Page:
Description of a Cohort of Patients with the Moyamoya Syndrome in a Rehabilitation Hospital
Vinicius Viana Abreu Montanaro, Thiago Falcao Hora
Middle East Journal of Rehabilitation and Health
Moyamoya disease (MMD) is a chronic steno-occlusive cerebrovascular condition initially described in 1957 in a Japanese patient. The classic angiographic findings include bilateral stenosis or occlusion at the terminal portion of the internal carotid artery, with an abnormal vascular network at the base of the brain. There are few epidemiological descriptions of non-Asian cases. Objectives: This study aimed at evaluating a cohort of patients with the MMD admitted in a quaternary, open-access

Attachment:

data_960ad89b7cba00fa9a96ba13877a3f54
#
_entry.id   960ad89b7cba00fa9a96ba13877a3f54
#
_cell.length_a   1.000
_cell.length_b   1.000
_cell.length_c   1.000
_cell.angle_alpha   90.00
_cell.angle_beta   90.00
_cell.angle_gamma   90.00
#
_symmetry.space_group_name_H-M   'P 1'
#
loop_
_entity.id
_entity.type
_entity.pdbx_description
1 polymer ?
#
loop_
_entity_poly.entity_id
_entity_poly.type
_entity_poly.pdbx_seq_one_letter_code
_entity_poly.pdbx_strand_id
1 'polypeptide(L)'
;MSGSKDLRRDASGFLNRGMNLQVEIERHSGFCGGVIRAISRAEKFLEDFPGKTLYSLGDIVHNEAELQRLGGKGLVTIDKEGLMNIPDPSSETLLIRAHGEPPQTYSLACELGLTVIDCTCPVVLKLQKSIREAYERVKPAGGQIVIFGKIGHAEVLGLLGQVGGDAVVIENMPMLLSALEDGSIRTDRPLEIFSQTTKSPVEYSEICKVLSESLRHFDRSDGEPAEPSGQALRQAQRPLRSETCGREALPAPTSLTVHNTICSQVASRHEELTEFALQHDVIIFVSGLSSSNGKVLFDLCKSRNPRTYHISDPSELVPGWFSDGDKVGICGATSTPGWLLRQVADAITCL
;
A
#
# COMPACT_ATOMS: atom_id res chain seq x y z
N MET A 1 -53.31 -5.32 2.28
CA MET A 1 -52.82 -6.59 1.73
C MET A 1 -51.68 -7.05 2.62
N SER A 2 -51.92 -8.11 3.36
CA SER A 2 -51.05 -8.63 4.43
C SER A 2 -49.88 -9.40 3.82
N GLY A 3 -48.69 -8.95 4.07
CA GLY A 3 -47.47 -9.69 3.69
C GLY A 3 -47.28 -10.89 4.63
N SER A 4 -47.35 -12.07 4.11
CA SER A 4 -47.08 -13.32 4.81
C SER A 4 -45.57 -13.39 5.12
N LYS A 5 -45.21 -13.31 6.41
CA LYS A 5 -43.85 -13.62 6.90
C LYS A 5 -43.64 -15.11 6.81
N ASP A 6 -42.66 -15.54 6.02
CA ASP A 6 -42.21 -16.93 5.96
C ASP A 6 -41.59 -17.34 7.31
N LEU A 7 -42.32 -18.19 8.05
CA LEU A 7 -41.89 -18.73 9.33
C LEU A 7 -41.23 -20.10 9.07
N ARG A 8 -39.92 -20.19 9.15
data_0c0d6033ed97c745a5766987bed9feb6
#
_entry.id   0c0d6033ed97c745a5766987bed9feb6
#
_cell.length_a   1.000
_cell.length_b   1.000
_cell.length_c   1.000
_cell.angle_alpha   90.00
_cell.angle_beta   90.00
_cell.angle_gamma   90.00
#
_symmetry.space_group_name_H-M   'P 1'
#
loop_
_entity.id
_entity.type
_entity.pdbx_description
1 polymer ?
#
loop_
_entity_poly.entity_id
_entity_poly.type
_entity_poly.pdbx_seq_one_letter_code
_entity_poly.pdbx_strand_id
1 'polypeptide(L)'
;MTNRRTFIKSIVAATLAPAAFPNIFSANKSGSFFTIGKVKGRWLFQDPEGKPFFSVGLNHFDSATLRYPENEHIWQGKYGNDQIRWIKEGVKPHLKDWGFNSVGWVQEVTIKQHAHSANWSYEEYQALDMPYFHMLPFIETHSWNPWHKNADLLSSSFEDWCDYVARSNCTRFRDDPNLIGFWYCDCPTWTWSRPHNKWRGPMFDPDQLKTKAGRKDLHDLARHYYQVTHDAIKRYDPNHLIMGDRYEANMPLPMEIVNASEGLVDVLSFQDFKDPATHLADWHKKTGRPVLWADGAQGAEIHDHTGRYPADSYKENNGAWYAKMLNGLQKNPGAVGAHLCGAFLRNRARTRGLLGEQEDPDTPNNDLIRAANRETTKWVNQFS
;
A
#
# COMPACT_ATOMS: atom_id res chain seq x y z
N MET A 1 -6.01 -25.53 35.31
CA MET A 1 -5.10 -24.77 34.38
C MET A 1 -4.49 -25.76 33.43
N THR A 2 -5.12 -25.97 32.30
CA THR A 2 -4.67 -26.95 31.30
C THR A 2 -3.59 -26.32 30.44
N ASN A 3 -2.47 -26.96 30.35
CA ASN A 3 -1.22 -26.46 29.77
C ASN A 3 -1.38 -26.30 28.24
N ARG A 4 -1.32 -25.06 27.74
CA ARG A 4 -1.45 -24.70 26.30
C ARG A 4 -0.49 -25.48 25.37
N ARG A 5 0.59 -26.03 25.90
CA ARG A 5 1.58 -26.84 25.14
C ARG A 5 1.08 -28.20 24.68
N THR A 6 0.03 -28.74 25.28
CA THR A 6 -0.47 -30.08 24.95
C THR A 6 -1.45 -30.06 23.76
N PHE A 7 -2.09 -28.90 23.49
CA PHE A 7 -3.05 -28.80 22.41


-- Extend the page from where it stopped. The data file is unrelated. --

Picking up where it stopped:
... abilitation hospital in central Brazil. Methods: This was a retrospective, observational study. Two neurologists reviewed data from electronic records of patients with MMD admitted to SARAH Hospital in Brasilia in the past sixteen years. Data on etiology, associated conditions and general characteristics were collected. The modified Rankim scale (mRS) was used to determine morbidity. Results: Twenty-one patients were identified and selected for this research. The average age at presentation was 20.5 years (range: 0 -69 years), 62% were females, and 43% reported Asian ancestry. Ischemic stroke (IS) occurred in 95%, hemorrhagic stroke (HS) in 19%, and both IS and HS in 14%. Stroke recurred in 76% during follow-up; of these, 87% had IS. Because no other associated condition was found, 80% of the patients could be classified as MMD; 15% had the Moyamoya syndrome, with the presence of other conditions associated with the disease. Our hospital-based study showed a lower average age of onset than that in the literature, a much higher incidence of IS, and similar rates of HS. Patients with HS scored worse on an initial and final mRS, and surgical procedures did not significantly alter the prognosis. In comparison with those reported in international literature, we did not find significant differences in disability rates between younger and older patients. The average mRS score at admission was 3.4 (range: 2 -4), with 2.9 (range: 1 -4) at discharge. Conclusions: Rehabilitation was able to improve the quality of life, as shown by the mRS at admission and discharge. Patients with HS tended to have worse outcomes.